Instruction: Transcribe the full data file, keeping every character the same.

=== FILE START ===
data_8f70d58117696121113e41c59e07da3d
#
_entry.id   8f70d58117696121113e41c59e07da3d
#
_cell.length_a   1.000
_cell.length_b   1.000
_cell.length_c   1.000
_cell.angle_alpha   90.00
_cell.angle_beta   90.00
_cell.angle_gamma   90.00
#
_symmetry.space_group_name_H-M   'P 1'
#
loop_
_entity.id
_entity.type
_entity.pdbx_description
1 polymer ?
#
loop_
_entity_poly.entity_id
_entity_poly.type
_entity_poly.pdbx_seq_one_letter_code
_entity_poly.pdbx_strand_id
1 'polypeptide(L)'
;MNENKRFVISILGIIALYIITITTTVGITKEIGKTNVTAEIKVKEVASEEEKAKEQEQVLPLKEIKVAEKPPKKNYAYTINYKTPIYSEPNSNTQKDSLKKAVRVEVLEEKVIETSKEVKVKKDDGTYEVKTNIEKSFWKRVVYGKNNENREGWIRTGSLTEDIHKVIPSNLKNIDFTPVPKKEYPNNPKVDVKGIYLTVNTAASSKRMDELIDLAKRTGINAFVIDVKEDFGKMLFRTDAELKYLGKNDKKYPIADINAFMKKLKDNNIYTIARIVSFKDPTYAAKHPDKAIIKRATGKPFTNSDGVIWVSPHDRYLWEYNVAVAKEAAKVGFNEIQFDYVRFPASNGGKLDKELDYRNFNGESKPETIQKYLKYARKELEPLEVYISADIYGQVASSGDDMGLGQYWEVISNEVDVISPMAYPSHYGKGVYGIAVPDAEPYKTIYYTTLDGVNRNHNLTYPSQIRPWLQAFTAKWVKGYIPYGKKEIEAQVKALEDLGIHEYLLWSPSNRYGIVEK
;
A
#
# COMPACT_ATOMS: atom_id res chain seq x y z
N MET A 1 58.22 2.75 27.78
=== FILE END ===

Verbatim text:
data_8f70d58117696121113e41c59e07da3d
#
_entry.id   8f70d58117696121113e41c59e07da3d
#
_cell.length_a   1.000
_cell.length_b   1.000
_cell.length_c   1.000
_cell.angle_alpha   90.00
_cell.angle_beta   90.00
_cell.angle_gamma   90.00
#
_symmetry.space_group_name_H-M   'P 1'
#
loop_
_entity.id
_entity.type
_entity.pdbx_description
1 polymer ?
#
loop_
_entity_poly.entity_id
_entity_poly.type
_entity_poly.pdbx_seq_one_letter_code
_entity_poly.pdbx_strand_id
1 'polypeptide(L)'
;MNENKRFVISILGIIALYIITITTTVGITKEIGKTNVTAEIKVKEVASEEEKAKEQEQVLPLKEIKVAEKPPKKNYAYTINYKTPIYSEPNSNTQKDSLKKAVRVEVLEEKVIETSKEVKVKKDDGTYEVKTNIEKSFWKRVVYGKNNENREGWIRTGSLTEDIHKVIPSNLKNIDFTPVPKKEYPNNPKVDVKGIYLTVNTAASSKRMDELIDLAKRTGINAFVIDVKEDFGKMLFRTDAELKYLGKNDKKYPIADINAFMKKLKDNNIYTIARIVSFKDPTYAAKHPDKAIIKRATGKPFTNSDGVIWVSPHDRYLWEYNVAVAKEAAKVGFNEIQFDYVRFPASNGGKLDKELDYRNFNGESKPETIQKYLKYARKELEPLEVYISADIYGQVASSGDDMGLGQYWEVISNEVDVISPMAYPSHYGKGVYGIAVPDAEPYKTIYYTTLDGVNRNHNLTYPSQIRPWLQAFTAKWVKGYIPYGKKEIEAQVKALEDLGIHEYLLWSPSNRYGIVEK
;
A
#
# COMPACT_ATOMS: atom_id res chain seq x y z
N MET A 1 58.22 2.75 27.78